Mon 3 Oct 2011
By all accounts, yesterday’s Festifall was a resounding success. Carolina Blue skies, comfortable temperatures and a diverse program of activities beyond vendor-provided art brought folks out.
This is the second year I helped organize the event as a member of the Town’s Festifall planning committee. Starting Spring, the committee’s duties revolve around brainstorming activities and entertainments, providing logistical support to Parks and Recreation and working on the big day.
Last year, I arrived at 5:30am and left at 8:00pm. This year I only made it to 5:30pm. While quite fun, it can be a long day of lugging equipment, setting up venues, marking booth locations (my specialty), cycling around booths to help folks, and, essentially, being an adjunct gofer for regular staff.
My duties the last two years have been fairly broad but my main portfolio has been soliciting and managing the community group area – Willville as last year’s committee dubbed it.
When I joined the committee in 2010, there was a serious discussion of removing the community element entirely from the event. Some art vendors had apparently complained about sharing a wall with peace protestors, environmentalist, mental health advocates and other “pedestrian” community groups. A few attendees complained that they didn’t come to Festifall to have broader community-oriented issues thrust upon them.
This was an art event, by god, and whatever might detract from sales should be eliminated!
Festifall, with the cancellation of Apple Chill, is the sole remaining Town-sponsored multipurpose event. Carrboro, who we often look to for community participation inspiration, routinely makes room for community organizations – often putting them front and center – at their events.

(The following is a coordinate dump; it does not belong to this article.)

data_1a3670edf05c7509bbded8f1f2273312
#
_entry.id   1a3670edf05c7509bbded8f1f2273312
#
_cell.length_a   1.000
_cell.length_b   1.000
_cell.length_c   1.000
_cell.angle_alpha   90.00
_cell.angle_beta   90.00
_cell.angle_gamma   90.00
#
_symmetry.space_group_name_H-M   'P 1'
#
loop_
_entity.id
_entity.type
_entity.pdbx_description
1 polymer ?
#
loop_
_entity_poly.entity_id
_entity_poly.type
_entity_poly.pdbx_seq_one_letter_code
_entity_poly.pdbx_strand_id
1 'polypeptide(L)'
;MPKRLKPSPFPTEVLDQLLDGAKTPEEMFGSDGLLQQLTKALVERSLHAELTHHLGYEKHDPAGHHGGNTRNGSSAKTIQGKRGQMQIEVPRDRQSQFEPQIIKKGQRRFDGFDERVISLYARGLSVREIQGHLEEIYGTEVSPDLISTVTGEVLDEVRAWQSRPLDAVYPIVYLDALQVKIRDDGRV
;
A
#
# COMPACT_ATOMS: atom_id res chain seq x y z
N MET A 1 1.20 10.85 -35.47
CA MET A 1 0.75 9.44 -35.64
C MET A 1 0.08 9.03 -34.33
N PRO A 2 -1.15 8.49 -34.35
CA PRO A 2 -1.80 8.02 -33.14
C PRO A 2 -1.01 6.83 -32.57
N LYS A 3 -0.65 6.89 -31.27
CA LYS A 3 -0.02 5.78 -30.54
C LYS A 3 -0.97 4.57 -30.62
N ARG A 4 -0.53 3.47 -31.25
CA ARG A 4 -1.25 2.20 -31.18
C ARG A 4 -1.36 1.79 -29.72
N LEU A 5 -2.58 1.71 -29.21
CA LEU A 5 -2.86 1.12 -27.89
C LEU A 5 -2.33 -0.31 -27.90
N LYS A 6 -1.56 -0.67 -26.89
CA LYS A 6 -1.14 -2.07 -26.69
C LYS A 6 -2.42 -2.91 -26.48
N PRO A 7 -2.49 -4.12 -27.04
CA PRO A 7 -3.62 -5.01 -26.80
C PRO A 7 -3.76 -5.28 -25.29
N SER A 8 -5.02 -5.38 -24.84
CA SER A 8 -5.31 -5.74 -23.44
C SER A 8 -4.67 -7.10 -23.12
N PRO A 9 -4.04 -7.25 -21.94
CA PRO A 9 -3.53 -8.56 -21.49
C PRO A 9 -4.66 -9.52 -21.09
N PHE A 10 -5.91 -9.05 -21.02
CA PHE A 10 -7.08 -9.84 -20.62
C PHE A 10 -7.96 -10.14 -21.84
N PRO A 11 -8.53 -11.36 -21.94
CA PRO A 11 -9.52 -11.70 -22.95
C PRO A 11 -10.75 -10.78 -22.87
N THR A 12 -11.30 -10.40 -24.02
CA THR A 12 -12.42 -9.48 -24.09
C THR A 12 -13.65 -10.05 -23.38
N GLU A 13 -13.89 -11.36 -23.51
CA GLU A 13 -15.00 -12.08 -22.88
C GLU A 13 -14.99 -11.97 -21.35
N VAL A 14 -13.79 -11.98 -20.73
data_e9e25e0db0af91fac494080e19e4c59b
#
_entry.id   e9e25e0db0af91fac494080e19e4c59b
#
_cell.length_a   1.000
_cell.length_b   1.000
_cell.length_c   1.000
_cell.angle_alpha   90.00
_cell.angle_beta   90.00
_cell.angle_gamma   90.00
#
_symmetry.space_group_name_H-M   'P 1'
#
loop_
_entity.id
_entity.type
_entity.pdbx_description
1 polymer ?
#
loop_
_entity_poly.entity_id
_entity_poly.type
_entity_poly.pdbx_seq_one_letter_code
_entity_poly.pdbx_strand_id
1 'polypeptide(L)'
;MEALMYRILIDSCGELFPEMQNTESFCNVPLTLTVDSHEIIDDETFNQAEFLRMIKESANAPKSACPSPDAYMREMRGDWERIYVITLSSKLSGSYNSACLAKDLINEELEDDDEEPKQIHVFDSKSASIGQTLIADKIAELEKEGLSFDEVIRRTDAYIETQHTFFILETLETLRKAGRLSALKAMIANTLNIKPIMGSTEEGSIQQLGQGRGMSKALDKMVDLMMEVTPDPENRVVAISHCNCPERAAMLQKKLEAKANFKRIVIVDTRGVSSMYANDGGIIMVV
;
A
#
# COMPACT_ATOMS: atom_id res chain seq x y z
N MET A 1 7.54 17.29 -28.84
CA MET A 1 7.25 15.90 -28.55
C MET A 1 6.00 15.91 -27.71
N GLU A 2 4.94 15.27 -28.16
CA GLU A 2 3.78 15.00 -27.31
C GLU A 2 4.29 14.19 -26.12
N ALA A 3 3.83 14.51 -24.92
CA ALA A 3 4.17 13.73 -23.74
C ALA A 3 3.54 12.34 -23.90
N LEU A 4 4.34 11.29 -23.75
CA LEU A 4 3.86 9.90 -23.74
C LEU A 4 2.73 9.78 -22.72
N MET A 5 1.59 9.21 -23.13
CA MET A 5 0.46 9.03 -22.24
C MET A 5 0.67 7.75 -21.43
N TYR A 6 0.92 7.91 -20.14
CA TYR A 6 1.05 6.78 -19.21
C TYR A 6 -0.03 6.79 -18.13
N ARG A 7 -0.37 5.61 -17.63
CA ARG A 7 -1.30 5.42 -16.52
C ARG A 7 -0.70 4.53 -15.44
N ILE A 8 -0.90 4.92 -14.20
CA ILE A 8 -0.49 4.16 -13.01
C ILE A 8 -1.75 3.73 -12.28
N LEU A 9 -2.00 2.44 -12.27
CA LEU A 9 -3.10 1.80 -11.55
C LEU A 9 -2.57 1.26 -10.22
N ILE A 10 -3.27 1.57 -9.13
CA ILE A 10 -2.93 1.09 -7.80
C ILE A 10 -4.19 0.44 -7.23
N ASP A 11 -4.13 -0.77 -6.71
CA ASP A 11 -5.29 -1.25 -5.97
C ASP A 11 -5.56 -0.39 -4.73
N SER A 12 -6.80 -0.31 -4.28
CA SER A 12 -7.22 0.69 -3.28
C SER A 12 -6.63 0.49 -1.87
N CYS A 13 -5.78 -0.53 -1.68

This is a community-sponsored event – an excellent opportunity to showcase Chapel Hill’s diverse community interests and creativity – why wouldn’t we want to be more like Carrboro in our emphasis?
In 2010, in a bit of a Pyrrhic victory, we maintained the community program at the cost of segregating the majority from the main thoroughfare. Like the displaced of Hoover’s 1920s, pushed back along the fence line, not quite out-of-sight, these groups access to Festifall’s visitors is greatly diminished.
I was a bit of a bear of the subject in 2010, to the point that the committee started to joke that the ghettoization was akin to creating a new Hooverville which they dubbed “Willville”.
That joke carried over this year as I continued to vigorously lobby on behalf of expanding the presence of our local community groups.
For all the good-natured joshing, I’m happy to be associated with “Willville”.
With that in mind, I have a few after-the-event suggestions for next year’s committee:
- Mix community groups in with the rest of the crowd. We found room for sponsors, the local fire and police departments, a few Town programs – let’s make these groups first class citizens of the event.
- If it’s deemed too much of a hurdle to integrate the groups into the broad milieu, at least let them setup on the curb instead of being pushed to the rear.
- Reduce the fee for these groups. $100, $85 or even $65 can be a real obstacle to some organizations. $50, at the most, seems reasonable. Yes, that means revenue will be down as prime spaces which could rent for $100 (or more, given the nasty budget mess Chapel Hill has) but the event has been cash positive the last few years. A few lost bucks to support our community is a good trade-off
- Remove logistical impediments which make setup and teardown more difficult for these groups than everyone else.
I have really enjoyed working with local residents, Town staff and community groups on this event. The committee, working with a very receptive events planning staff, has down an excellent job diversifying the event – showcasing Chapel Hill’s interest in dance, music and the culinary arts.
In a couple weeks, we’ll have a debrief of the day and work to build on our successes. If you attended the event and have suggestions, please leave a comment.
Kudos to all the great volunteers, the staff and committee of Festifall.
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